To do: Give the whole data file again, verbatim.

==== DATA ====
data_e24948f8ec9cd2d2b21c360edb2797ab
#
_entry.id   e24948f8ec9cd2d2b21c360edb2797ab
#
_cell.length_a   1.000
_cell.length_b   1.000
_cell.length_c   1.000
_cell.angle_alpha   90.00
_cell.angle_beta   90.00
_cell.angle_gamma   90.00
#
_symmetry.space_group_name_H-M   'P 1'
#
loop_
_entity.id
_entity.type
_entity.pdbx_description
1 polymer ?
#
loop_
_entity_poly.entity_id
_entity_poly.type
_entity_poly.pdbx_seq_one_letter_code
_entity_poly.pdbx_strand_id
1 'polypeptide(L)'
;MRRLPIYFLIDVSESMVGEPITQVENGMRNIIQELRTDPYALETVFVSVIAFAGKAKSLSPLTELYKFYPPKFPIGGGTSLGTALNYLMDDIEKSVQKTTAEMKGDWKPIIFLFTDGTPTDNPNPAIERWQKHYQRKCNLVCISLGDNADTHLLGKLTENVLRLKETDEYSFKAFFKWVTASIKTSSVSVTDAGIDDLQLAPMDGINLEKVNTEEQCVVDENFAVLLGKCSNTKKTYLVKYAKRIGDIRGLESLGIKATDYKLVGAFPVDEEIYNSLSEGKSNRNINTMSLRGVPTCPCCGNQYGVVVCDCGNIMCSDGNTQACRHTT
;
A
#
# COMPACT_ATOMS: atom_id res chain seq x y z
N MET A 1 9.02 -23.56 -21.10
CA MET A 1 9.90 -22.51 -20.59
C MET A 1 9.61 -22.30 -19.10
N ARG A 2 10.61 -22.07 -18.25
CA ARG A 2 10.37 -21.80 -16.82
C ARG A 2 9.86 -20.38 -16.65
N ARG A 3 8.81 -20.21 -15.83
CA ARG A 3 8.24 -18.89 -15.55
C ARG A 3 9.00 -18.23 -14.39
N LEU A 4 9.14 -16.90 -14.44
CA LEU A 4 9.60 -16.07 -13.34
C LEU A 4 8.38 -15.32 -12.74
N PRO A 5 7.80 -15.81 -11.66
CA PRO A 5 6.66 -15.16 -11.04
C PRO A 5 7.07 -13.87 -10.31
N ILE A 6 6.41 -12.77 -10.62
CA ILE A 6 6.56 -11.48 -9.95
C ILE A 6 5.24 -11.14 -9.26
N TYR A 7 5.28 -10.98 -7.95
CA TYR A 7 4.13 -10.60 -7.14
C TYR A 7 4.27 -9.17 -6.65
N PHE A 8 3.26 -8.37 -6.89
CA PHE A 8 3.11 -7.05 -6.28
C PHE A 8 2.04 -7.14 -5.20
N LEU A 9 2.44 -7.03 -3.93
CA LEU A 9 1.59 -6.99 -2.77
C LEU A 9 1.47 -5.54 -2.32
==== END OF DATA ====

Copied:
data_e24948f8ec9cd2d2b21c360edb2797ab
#
_entry.id   e24948f8ec9cd2d2b21c360edb2797ab
#
_cell.length_a   1.000
_cell.length_b   1.000
_cell.length_c   1.000
_cell.angle_alpha   90.00
_cell.angle_beta   90.00
_cell.angle_gamma   90.00
#
_symmetry.space_group_name_H-M   'P 1'
#
loop_
_entity.id
_entity.type
_entity.pdbx_description
1 polymer ?
#
loop_
_entity_poly.entity_id
_entity_poly.type
_entity_poly.pdbx_seq_one_letter_code
_entity_poly.pdbx_strand_id
1 'polypeptide(L)'
;MRRLPIYFLIDVSESMVGEPITQVENGMRNIIQELRTDPYALETVFVSVIAFAGKAKSLSPLTELYKFYPPKFPIGGGTSLGTALNYLMDDIEKSVQKTTAEMKGDWKPIIFLFTDGTPTDNPNPAIERWQKHYQRKCNLVCISLGDNADTHLLGKLTENVLRLKETDEYSFKAFFKWVTASIKTSSVSVTDAGIDDLQLAPMDGINLEKVNTEEQCVVDENFAVLLGKCSNTKKTYLVKYAKRIGDIRGLESLGIKATDYKLVGAFPVDEEIYNSLSEGKSNRNINTMSLRGVPTCPCCGNQYGVVVCDCGNIMCSDGNTQACRHTT
;
A
#
# COMPACT_ATOMS: atom_id res chain seq x y z
N MET A 1 9.02 -23.56 -21.10
CA MET A 1 9.90 -22.51 -20.59
C MET A 1 9.61 -22.30 -19.10
N ARG A 2 10.61 -22.07 -18.25
CA ARG A 2 10.37 -21.80 -16.82
C ARG A 2 9.86 -20.38 -16.65
N ARG A 3 8.81 -20.21 -15.83
CA ARG A 3 8.24 -18.89 -15.55
C ARG A 3 9.00 -18.23 -14.39
N LEU A 4 9.14 -16.90 -14.44
CA LEU A 4 9.60 -16.07 -13.34
C LEU A 4 8.38 -15.32 -12.74
N PRO A 5 7.80 -15.81 -11.66
CA PRO A 5 6.66 -15.16 -11.04
C PRO A 5 7.07 -13.87 -10.31
N ILE A 6 6.41 -12.77 -10.62
CA ILE A 6 6.56 -11.48 -9.95
C ILE A 6 5.24 -11.14 -9.26
N TYR A 7 5.28 -10.98 -7.95
CA TYR A 7 4.13 -10.60 -7.14
C TYR A 7 4.27 -9.17 -6.65
N PHE A 8 3.26 -8.37 -6.89
CA PHE A 8 3.11 -7.05 -6.28
C PHE A 8 2.04 -7.14 -5.20
N LEU A 9 2.44 -7.03 -3.93
CA LEU A 9 1.59 -6.99 -2.77
C LEU A 9 1.47 -5.54 -2.32